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African press review 8 July 2016

A Ugandan judge visits the prison where opposition leader Kizza Besigye is currently being held. Both sides in the South Sudan conflict criiticise the International Crisis Group for saying that the Juba peace agreement is close to collapse. And just how bad are prospects for South African economic growth?


The main story in regional newspaper the East African reports that there was drama yesterday morning when a court magistrate, James Ereemye, visited the Luzira Maximum Security Prison where Ugandan opposition leader Kizza Besigye is currently being held.

The court official had earlier announced that he would visit the facility following repeated complaints from Besigye about poor conditions at the prison.

Top Besigye allies were, however, annoyed that the magistrate appeared to be on a routine general inspection under the Justice Law and Order Sector District Coordinating Committee.

Besigye, a four-time presidential candidate and runner-up in the last election held in February, faces charges of treason as well as an array of other offences.

Journalists were blocked from covering the magistrate's visit.

International Crisis Group report on South Sudan slated

South Sudan has criticised the Belgian-based non-governmental body, the International Crisis Group, for what the authorities in Juba consider to be biased documentation and reporting on the country’s implementation of the peace agreement that ended the civil war in August last year.

The lobby group released a report recently claiming that the agreement by the warring factions was in danger of collapse.

The report says the implementation had already stalled and military confrontation was spreading across the country, refering to the recent fighting around the town of Wau.

It further adds that conflicts were on the rise in some regions such Upper Nile and Central Equatoria, and were likely to spread further.

The ICG report warned that the collapse of the peace agreement could seriously impact on the stability of East African Community and the Igad regional bloc. The group called on the main partners to the peace deal to renew their push for its full implementation.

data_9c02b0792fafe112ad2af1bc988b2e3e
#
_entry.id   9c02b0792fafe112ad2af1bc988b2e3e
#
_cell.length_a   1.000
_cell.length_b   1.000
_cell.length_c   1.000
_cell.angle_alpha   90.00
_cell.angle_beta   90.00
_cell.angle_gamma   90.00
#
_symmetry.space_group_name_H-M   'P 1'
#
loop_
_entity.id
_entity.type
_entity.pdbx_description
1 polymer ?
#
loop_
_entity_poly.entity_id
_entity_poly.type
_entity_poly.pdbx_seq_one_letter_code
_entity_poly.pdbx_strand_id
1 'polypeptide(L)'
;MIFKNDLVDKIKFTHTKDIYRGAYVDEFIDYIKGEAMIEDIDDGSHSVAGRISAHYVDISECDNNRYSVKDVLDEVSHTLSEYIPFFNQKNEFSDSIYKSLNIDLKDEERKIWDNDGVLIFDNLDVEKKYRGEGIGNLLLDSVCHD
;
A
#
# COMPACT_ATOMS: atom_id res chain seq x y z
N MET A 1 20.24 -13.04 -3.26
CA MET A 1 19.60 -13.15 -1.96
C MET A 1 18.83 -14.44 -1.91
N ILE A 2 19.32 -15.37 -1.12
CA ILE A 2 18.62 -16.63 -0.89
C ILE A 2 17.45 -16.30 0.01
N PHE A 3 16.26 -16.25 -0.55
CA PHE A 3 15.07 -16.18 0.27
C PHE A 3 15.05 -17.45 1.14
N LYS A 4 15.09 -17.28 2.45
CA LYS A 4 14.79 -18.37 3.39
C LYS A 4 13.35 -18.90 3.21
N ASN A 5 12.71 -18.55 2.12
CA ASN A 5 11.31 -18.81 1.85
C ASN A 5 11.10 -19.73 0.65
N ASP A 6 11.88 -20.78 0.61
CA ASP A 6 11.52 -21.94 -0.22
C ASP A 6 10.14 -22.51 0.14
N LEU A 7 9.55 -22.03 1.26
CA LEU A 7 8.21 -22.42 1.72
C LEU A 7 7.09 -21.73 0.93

South Sudan's Information Minister Michael Makuei Lueth described the report as “bad and biased”.

“Those who write such reports wish South Sudan every failure,” the minister was quoted as saying by the media in Juba.

The main opposition armed group under Riek Machar also issued a statement dismissing the International Crisis Group report, saying it was too early to judge the progress of the implementation of the peace agreement.

South African economic prospects

The South African Treasury and the International Monetary Fund don't see eye-to-eye on the prospects of the South African economy . . .

On the front page of this morning's Johannesburg-based financial paper BusinessDay, we read that domestic politics and policies, along with heightened global financial volatility and weak Chinese demand, are weighing down South Africa’s growth potential, according to the IMF, which yesterday slashed growth outlook for 2016 to a dismal 0.1 percent.

The main consequences of such low growth are that the per capita income of South Africans will fall and unemployment will rise, suggesting that more people will be plunged into poverty, according to the financial daily's analysis.

Twenty-seven percent of South Africans are currently out of work.

But BusinessDay's main story is headlined "Treasury says state of economy not as dire as IMF suggests".

Responding to the pessimistic picture painted by the IMF, the national economic control body said its forecast was more positive than that of the international lender. In the medium term, the South African Treasury expects growth and employment to be supported by structural reforms and targeted government interventions.

The Treasury points to the Department of Energy’s partnership with independent power producers to bring more power onto the electricity grid and ongoing discussions between the government, labour and business on labour reforms including the introduction of secret ballots and a national minimum wage as steps in the right direction.

Commercial war between Egypt and Italy

The front page of the Cairo-based Egypt Independent says Egypt is considering retaliation against Italy for the halting of military supplies in protest at the murder of an Italian student earlier this year.

Italy's Senate voted last week to halt supplies to Egypt of spare parts for F16 warplanes, the first commercial steps taken against Cairo since the death of Giulio Regeni.

Regeni, who was doing postgraduate research on Egyptian trade unions, was last seen by his friends on 25 January. His body, which showed signs of torture, was found in a roadside ditch on the outskirts of Cairo on 3 February.

Italy has repeatedly complained that Egyptian authorities had not made a serious effort to find those responsible for the 28-year-old student's death. In April, Rome withdrew its ambassador to Egypt for consultations.

Egypt's foreign ministry said the senate vote would hurt cooperation between the two countries.

Italy was Egypt's fourth-largest trade partner in terms of both imports and exports in 2015.

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